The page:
Shaker Aamer, the last British resident to be held at the U.S. prison camp in Guantanamo Bay says British security officers witnessed him being tortured in Afghanistan.
LONDON, ENGLAND, UNITED KINGDOM (DECEMBER 13, 2015) (ITN) – The last British resident to be held at the U.S. prison camp in Guantanamo Bay has told media that British security officers witnessed him being tortured by American soldiers at Bagram air base in Afghanistan.
Shaker Aamer, a Saudi national married to a Briton, was suspected by U.S. authorities of being an Islamist militant associated with al Qaeda but was never charged with any crime. He was released in October 2015 after 13 years detention at Guantanamo and has returned to Britain.
In an interview with the Mail on Sunday newspaper, Aamer said he was held in a cage at Bagram before his transfer to Guantanamo, and that his American interrogators had beaten him and deprived him of sleep.
Aamer said a British officer, who he believed arrived at the base on a plane with then Prime Minister Tony Blair, was present in the room during the interrogation and did not intervene.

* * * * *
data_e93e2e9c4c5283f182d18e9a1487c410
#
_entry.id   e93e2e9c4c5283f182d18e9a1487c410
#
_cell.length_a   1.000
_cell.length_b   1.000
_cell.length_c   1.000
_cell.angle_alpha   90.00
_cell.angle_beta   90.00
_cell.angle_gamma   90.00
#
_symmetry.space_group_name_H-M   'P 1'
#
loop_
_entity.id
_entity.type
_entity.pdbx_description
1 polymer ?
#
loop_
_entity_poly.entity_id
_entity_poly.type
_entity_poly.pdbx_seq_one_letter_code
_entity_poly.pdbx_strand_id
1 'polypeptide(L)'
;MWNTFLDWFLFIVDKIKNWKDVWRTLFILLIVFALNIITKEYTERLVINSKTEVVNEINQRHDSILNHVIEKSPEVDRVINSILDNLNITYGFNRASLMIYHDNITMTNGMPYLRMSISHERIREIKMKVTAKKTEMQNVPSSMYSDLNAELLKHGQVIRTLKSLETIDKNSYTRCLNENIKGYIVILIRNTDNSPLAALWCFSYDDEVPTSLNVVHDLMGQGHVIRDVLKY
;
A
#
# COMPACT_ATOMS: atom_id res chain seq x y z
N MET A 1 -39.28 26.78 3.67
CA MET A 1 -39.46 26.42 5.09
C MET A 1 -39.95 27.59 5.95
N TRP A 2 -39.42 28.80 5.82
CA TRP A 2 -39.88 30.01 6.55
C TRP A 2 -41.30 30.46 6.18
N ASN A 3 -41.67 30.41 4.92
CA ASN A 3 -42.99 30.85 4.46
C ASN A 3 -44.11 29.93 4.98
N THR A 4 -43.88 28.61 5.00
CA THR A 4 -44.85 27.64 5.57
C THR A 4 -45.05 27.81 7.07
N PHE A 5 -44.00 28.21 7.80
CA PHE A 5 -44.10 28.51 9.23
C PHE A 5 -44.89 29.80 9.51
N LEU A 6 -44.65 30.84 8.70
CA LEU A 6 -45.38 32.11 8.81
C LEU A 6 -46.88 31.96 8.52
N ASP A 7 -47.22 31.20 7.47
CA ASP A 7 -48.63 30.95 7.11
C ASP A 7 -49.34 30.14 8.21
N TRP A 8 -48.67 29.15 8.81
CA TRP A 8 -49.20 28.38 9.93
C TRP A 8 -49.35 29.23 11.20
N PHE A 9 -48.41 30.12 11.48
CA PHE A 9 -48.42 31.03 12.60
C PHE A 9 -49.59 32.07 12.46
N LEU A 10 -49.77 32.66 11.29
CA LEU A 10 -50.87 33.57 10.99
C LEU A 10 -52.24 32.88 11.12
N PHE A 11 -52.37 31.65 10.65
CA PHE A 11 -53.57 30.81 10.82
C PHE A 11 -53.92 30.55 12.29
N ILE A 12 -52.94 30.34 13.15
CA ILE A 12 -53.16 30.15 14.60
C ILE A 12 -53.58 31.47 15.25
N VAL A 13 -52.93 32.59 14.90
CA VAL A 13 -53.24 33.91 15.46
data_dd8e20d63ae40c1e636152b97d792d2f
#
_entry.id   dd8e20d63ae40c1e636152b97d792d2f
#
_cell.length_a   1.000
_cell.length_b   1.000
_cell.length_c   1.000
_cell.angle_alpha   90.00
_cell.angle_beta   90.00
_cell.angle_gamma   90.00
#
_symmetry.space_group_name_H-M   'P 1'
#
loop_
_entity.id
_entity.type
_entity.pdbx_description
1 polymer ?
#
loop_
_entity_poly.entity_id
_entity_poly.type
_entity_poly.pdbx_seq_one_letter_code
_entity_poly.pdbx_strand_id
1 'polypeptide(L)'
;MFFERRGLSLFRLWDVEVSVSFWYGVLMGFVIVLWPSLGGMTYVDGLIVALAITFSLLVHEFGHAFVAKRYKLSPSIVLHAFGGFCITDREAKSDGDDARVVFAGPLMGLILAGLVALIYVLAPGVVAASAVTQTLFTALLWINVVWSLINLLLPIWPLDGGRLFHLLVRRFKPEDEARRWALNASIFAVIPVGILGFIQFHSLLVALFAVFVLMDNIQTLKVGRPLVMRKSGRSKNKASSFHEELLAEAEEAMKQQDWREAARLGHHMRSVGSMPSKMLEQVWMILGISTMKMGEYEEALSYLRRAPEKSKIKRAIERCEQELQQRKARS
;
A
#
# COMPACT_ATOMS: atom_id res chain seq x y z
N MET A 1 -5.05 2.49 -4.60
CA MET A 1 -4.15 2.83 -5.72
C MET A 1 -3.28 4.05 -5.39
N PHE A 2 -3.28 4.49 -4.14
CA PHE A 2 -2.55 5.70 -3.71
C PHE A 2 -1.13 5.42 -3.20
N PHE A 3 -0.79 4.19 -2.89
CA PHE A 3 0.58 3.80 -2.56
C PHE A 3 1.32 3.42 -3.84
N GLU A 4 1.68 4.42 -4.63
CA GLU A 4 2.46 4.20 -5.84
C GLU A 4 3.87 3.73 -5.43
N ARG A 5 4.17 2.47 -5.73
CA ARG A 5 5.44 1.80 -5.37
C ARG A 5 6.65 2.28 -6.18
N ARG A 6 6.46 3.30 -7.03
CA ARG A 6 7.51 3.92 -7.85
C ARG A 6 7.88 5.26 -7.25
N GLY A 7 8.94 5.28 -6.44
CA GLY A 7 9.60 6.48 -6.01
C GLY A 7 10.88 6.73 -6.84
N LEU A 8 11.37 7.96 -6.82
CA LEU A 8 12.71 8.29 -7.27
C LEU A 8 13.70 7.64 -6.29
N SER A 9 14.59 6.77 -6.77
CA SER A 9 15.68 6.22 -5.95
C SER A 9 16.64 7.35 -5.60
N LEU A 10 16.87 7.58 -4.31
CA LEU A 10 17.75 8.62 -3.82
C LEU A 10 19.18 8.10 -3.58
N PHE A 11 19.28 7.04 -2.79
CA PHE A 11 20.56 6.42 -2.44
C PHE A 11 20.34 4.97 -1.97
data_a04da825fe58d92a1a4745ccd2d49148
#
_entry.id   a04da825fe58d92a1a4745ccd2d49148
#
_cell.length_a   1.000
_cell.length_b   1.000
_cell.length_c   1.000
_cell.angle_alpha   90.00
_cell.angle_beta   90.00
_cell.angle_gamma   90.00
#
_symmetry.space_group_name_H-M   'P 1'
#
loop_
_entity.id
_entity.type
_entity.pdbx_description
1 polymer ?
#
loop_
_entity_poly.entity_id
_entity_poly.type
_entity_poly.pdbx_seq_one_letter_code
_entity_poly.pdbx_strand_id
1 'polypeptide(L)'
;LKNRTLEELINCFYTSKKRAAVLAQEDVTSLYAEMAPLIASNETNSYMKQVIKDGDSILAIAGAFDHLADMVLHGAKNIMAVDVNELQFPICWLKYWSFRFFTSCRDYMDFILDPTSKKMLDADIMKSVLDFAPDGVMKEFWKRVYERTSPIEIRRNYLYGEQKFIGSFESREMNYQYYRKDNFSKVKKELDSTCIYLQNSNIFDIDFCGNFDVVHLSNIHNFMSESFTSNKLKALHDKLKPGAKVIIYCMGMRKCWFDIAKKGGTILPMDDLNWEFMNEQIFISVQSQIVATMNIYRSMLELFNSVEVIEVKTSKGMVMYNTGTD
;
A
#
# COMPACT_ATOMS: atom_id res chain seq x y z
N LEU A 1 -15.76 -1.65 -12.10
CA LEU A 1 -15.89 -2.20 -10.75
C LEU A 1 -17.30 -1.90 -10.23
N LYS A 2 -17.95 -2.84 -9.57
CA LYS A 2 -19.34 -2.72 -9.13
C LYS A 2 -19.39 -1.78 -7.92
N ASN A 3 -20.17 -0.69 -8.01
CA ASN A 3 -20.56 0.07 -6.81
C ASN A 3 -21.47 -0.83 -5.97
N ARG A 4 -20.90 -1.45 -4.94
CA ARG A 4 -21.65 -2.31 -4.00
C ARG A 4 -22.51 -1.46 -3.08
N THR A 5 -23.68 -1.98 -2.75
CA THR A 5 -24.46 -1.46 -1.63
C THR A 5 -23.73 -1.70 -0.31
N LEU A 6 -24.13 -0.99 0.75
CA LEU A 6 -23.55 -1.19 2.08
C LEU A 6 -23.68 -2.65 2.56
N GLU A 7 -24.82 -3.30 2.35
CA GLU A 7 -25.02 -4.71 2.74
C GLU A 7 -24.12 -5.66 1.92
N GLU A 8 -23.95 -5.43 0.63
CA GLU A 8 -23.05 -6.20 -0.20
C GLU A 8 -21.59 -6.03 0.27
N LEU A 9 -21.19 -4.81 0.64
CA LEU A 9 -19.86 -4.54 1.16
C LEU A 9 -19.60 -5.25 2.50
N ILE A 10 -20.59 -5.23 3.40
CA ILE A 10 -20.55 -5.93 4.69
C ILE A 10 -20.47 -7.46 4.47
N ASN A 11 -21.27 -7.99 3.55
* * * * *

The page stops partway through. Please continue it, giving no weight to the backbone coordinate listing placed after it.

Speaking to ITV News on Sunday (December 13), Aamer said the British government knew he was being tortured.
“They know all that, because… when I lived here I weighed 250-pound. When I saw John, the British guy, the first thing he said to me: ‘You look like a ghost.’ And I’m sure if he’s watching this he’ll remember that,” he said.
When asked if there should be an inquiry into the intelligence services in Britain, Aamer answered: “Indeed, definitely.”
“Because for you to understand what happened, to know the truth, you have to inquire, you have to ask questions,” he added.
A spokeswoman for the British government said on Sunday it did not participate in or condone torture and was determined to combat it “wherever and whenever it occurs”.
After being released from Guantanamo, Aamer came home virtually a stranger to his children.
“It’s 14 years, you know. My eldest daughter she was four and a half, you know? Just a stranger, you know, for them I am a stranger, I’m a total stranger,” he said.
Former Scottish first minister Alex Salmond, the Scottish National Party’s foreign affairs spokesman, said Blair and Jack Straw, who served as his interior minister and then foreign minister, had questions to answer, telling the BBC the responsibility of all governments was to keep their own citizens safe from harm and not to collaborate in the illegal abduction and torture of their own citizens.